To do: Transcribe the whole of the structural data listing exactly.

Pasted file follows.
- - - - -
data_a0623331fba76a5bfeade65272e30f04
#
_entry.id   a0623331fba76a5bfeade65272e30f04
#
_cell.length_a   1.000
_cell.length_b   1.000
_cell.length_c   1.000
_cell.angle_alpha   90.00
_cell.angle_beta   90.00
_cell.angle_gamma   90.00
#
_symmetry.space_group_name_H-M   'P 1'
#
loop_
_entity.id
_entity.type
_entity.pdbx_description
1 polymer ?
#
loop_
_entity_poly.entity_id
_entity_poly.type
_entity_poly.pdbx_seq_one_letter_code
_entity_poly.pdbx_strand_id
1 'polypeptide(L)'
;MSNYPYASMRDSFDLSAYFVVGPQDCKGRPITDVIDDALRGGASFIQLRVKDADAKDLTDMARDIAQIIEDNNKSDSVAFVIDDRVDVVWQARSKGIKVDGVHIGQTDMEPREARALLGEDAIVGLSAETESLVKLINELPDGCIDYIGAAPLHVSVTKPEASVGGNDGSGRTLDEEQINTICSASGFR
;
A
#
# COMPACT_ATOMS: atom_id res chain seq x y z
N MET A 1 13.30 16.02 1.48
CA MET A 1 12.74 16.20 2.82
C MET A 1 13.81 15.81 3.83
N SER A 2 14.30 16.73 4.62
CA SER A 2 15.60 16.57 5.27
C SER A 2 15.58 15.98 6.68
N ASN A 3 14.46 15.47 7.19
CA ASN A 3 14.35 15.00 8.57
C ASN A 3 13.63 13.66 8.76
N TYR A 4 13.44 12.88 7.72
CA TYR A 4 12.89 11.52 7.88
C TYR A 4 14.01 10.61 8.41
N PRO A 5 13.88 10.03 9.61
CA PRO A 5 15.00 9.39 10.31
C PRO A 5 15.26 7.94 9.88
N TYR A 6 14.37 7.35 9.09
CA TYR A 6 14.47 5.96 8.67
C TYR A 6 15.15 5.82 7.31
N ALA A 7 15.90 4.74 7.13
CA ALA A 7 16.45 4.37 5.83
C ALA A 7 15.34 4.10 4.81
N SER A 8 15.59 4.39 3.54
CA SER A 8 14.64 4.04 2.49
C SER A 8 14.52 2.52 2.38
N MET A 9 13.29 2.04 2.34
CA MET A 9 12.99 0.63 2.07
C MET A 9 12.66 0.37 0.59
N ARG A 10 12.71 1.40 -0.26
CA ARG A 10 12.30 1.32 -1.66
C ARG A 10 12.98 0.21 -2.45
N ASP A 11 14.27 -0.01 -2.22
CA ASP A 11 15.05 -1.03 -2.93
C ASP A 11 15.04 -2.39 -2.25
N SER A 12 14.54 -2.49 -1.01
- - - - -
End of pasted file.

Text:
data_a0623331fba76a5bfeade65272e30f04
#
_entry.id   a0623331fba76a5bfeade65272e30f04
#
_cell.length_a   1.000
_cell.length_b   1.000
_cell.length_c   1.000
_cell.angle_alpha   90.00
_cell.angle_beta   90.00
_cell.angle_gamma   90.00
#
_symmetry.space_group_name_H-M   'P 1'
#
loop_
_entity.id
_entity.type
_entity.pdbx_description
1 polymer ?
#
loop_
_entity_poly.entity_id
_entity_poly.type
_entity_poly.pdbx_seq_one_letter_code
_entity_poly.pdbx_strand_id
1 'polypeptide(L)'
;MSNYPYASMRDSFDLSAYFVVGPQDCKGRPITDVIDDALRGGASFIQLRVKDADAKDLTDMARDIAQIIEDNNKSDSVAFVIDDRVDVVWQARSKGIKVDGVHIGQTDMEPREARALLGEDAIVGLSAETESLVKLINELPDGCIDYIGAAPLHVSVTKPEASVGGNDGSGRTLDEEQINTICSASGFR
;
A
#
# COMPACT_ATOMS: atom_id res chain seq x y z
N MET A 1 13.30 16.02 1.48
CA MET A 1 12.74 16.20 2.82
C MET A 1 13.81 15.81 3.83
N SER A 2 14.30 16.73 4.62
CA SER A 2 15.60 16.57 5.27
C SER A 2 15.58 15.98 6.68
N ASN A 3 14.46 15.47 7.19
CA ASN A 3 14.35 15.00 8.57
C ASN A 3 13.63 13.66 8.76
N TYR A 4 13.44 12.88 7.72
CA TYR A 4 12.89 11.52 7.88
C TYR A 4 14.01 10.61 8.41
N PRO A 5 13.88 10.03 9.61
CA PRO A 5 15.00 9.39 10.31
C PRO A 5 15.26 7.94 9.88
N TYR A 6 14.37 7.35 9.09
CA TYR A 6 14.47 5.96 8.67
C TYR A 6 15.15 5.82 7.31
N ALA A 7 15.90 4.74 7.13
CA ALA A 7 16.45 4.37 5.83
C ALA A 7 15.34 4.10 4.81
N SER A 8 15.59 4.39 3.54
CA SER A 8 14.64 4.04 2.49
C SER A 8 14.52 2.52 2.38
N MET A 9 13.29 2.04 2.34
CA MET A 9 12.99 0.63 2.07
C MET A 9 12.66 0.37 0.59
N ARG A 10 12.71 1.40 -0.26
CA ARG A 10 12.30 1.32 -1.66
C ARG A 10 12.98 0.21 -2.45
N ASP A 11 14.27 -0.01 -2.22
CA ASP A 11 15.05 -1.03 -2.93
C ASP A 11 15.04 -2.39 -2.25
N SER A 12 14.54 -2.49 -1.01